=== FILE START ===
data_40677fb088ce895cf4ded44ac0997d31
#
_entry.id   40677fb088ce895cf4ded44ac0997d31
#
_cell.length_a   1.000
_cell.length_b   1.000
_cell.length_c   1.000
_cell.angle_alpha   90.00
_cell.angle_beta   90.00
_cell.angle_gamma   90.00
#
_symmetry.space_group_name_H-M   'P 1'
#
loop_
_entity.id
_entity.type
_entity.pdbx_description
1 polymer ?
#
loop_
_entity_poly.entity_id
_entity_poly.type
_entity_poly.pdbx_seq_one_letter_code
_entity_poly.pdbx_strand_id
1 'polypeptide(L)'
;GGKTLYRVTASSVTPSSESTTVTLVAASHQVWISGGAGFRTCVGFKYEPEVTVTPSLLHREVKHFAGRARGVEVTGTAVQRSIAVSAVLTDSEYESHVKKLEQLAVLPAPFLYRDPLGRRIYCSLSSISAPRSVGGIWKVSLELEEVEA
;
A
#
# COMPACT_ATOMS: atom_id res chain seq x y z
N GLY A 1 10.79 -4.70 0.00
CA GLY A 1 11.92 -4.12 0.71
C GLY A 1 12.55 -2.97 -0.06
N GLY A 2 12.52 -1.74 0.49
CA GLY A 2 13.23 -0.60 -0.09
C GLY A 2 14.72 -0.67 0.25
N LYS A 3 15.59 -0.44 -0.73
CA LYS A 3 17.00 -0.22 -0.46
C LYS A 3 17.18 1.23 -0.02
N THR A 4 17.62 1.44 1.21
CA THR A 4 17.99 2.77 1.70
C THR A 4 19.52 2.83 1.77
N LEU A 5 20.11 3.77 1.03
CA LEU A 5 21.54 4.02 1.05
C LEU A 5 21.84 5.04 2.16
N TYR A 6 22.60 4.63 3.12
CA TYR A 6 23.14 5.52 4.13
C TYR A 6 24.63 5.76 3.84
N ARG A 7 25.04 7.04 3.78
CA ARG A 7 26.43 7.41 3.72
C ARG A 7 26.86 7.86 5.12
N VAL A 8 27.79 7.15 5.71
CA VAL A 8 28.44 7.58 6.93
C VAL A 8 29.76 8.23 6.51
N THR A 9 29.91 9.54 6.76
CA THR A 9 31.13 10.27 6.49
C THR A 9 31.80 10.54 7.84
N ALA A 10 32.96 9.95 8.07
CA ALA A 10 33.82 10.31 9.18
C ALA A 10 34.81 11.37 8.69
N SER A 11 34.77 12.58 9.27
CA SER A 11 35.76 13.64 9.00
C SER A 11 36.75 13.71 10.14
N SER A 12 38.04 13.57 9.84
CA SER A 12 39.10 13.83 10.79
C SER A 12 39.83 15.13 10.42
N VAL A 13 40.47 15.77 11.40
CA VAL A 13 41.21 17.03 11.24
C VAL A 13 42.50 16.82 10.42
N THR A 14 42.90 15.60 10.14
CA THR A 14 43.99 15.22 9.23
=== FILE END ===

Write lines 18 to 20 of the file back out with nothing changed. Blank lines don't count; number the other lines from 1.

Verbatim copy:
1 polymer ?
#
loop_